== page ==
A Fictional Execution

Recent novelists writing about the Great War have been very fond of military executions. For popular moralists like Michael Morpurgo, the figure of the deserter shot at dawn is the perfect symbol of class oppression and an unjust war.

I am more interested in earlier novels containing executions, which are often given a very different meaning. I’ve just been re-reading C. E. Montague’s Rough Justice (1926) in which a demoralised soldier is separated from his unit, kidnapped by a French widow, and kept as a slave on her farm. When the military authorities find him, he is shot as a deserter. Montague presents the events as tragic, but the novel has clearly shown the man’s destruction as inevitable, and the result of fundamental weaknesses in his character. War is terrible, the book seems to be saying, but it is the ultimate test, and reveals the truth about those who are engaged in it.

Another execution comes in Stacy Aumonier’s The Querrils (1919). This is a book about a family of liberals with strong views about social questions. Throughout the novel their opinions are tested against tough reality, and often found wanting. When the war comes, they are initially opposed, but one by one come round to giving it their support.

When, in the winter of 1917, Rodney went out to the Great War, his departure revealed the Querril family at their best. The reasons which ultimately prompted him to forego the nimbus of a conscientious objector in favour of the uniform of a lieutenant in the Royal
Field Artillery were so involved as to baffle dissection. He quarreled with his wife over the matter.

The book shows the War offering a chance of redemption to unlikely characters. The family hear, for example, that “Young Stallard, the boy who stole,who could do nothing right, and of whom they had lost trace, had won a Victoria Cross at Gallipoli !” Even one of the book’s major villains is redeemed by his war service:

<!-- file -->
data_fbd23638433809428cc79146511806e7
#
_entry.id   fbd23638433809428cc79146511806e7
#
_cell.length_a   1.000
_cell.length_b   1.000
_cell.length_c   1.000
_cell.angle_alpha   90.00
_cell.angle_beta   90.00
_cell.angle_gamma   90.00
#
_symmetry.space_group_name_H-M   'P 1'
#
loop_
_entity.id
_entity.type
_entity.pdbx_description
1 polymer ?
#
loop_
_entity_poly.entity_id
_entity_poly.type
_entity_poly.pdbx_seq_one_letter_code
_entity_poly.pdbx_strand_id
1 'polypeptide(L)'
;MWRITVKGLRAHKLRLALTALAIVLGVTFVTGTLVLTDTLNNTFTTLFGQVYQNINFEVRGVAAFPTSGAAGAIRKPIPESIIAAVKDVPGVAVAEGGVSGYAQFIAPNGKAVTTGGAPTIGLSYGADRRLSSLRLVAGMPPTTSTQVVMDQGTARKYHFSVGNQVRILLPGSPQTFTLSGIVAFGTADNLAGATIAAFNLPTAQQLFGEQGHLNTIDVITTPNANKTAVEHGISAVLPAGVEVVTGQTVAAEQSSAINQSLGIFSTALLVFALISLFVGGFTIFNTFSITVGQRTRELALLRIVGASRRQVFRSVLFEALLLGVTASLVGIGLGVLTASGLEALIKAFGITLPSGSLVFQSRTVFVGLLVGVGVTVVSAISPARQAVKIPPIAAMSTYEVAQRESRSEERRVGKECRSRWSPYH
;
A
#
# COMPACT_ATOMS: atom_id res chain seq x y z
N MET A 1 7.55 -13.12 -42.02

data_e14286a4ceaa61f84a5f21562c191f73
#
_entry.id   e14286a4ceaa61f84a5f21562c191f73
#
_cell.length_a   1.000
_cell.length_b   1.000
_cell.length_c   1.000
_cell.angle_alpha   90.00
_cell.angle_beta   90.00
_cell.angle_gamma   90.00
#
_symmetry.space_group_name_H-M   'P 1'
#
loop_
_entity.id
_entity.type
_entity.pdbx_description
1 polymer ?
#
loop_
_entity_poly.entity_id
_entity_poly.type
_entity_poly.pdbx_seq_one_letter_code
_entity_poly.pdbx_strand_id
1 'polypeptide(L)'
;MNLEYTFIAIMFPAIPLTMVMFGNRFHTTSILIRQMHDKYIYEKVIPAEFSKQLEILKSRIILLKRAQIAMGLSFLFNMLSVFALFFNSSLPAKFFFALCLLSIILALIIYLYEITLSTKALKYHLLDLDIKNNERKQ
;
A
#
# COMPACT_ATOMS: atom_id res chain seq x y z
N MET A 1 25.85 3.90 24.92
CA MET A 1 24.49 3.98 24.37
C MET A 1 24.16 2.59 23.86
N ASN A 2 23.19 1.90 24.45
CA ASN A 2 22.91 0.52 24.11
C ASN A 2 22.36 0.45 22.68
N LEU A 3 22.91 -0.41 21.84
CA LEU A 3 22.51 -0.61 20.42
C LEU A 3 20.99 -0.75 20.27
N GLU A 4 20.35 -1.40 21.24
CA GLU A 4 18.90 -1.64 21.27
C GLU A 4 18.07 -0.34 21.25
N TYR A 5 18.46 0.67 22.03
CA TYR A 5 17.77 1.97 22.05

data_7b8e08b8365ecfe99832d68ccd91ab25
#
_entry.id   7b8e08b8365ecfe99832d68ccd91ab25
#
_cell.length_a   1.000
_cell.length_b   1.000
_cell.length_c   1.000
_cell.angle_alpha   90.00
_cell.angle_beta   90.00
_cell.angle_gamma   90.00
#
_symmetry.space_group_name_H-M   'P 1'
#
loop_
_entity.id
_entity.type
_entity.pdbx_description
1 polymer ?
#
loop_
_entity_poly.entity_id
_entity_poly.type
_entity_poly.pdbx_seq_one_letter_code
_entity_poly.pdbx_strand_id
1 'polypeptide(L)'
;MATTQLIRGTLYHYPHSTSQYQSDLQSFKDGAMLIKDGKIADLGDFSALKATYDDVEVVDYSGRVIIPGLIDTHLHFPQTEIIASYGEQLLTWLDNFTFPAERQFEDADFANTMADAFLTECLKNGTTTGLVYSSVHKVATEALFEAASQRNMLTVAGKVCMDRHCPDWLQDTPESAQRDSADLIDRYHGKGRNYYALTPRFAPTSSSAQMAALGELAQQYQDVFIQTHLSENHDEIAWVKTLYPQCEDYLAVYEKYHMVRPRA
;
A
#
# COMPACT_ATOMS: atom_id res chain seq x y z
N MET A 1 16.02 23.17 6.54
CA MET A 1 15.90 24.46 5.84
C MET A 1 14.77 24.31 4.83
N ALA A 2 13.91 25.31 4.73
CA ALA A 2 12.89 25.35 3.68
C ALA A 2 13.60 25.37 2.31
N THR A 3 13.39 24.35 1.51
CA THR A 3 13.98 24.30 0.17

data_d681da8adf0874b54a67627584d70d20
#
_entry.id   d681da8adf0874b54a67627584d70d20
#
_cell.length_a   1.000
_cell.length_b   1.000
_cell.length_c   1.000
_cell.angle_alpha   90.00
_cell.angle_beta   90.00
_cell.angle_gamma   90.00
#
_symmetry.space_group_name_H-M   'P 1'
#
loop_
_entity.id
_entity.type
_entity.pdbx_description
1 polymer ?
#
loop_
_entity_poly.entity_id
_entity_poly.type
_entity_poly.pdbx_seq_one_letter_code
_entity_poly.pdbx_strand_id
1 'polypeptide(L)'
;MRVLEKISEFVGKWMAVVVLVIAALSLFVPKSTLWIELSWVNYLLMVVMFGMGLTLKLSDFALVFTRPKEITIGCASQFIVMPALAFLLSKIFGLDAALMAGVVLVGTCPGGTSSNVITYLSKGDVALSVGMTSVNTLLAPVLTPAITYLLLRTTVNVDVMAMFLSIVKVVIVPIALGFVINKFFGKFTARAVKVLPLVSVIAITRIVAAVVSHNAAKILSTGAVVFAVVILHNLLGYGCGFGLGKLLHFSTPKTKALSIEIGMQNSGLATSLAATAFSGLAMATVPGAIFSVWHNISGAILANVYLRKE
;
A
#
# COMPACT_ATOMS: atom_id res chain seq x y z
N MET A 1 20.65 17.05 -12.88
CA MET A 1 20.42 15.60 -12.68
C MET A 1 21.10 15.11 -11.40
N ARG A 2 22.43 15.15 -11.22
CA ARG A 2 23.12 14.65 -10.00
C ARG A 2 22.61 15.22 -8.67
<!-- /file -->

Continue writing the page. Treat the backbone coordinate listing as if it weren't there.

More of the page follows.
When the warrant was issued for the arrest of Jim Troon on a charge of perjury, he was nowhere to be found. Later it was learned that he was serving on a patrol boat. He had volunteered the day after war was declared. It was Decimus who heard the story of his death from the wife of a naval officer, who had survived a breezy and unreported little incident somewhere off the coast of Ireland. The patrol boat and the submarine had both been sunk. Jim Troon had last been seen in a death -grip with a German officer on the bow of the sinking boat.

The family of Querrils (querulous, quarrelsome) remain individualists, and this leads one of them to the firing squad:

For Rodney had been shot, by order of a court-martial, for acting culpably against the orders of his superior officers during action. The story was very confused. The little staff-captain with the piggy eyes had not explained it very well. He had demonstrated with salt-cellars and forks and napkins one evening at a dinner at the Cafe Royale. Decimus was too dazed and perturbed to follow it in detail. It amounted to the fact that during a retreat Rodney had acted deliberately against instructions. He believed his plan was better and he disobeyed. If it had been successful he would probably have been forgiven. Men have often disobeyed before and risen to great heights. But Rodney failed badly. It was a terrible mistake. He misunderstood the bigger idea. As a result a whole company – not his own – was almost annihilated. . . .

And so on a certain morning when the first flush of light crept over the eastern sky Rodney had paid the full penalty for interference, standing with his back to the ruined wall of an old farm. There must have come to him some moment when, as Tony said, ” he was all collected together.” All alone he had been. He had weighed his chance, taken his quick decision alone. And in that moment all the weaknesses and all the strength of the Querril creed must have been put to the test.
[….]
Decimus could almost see the drawn lines of Rodney’s thoughtful face as he walked between the guard. But would he falter? Not for one second […] Rodney would see the game through. His master-comfort at the end – that the others would not know. He would be tremendously casual, with his slightly twisted, slightly ironic, smile, and his great pride of soul. Peculiarly solicitous of the feelings of the guard,almost apologizing for giving them this early morning discomfort. And when he waited in the darkness for the greater darkness to envelop him, his attitude would be a gentle complacence that he faced this last disquieting experience alone. He would stand there with his heels together and his heard thrown back as though he were saying :

“Well, God?”

I don’t think this execution bears any relation to any that actually occurred during the war (the one officer executed was Lieutenant Dyett – as fictionalised in A.P.Herbert’s The Secret Battle.) Technically, though, I think that someone in Rodney’s position could indeed have been charged with “Disobeying in such a manner as to show a wilful defiance of authority, a lawful command given personally by his superior officer, in the execution of his office.” So at least it is more likely than the execution of Charlie Peaceful, for an offence for which the maximum punishment was penal servitude.

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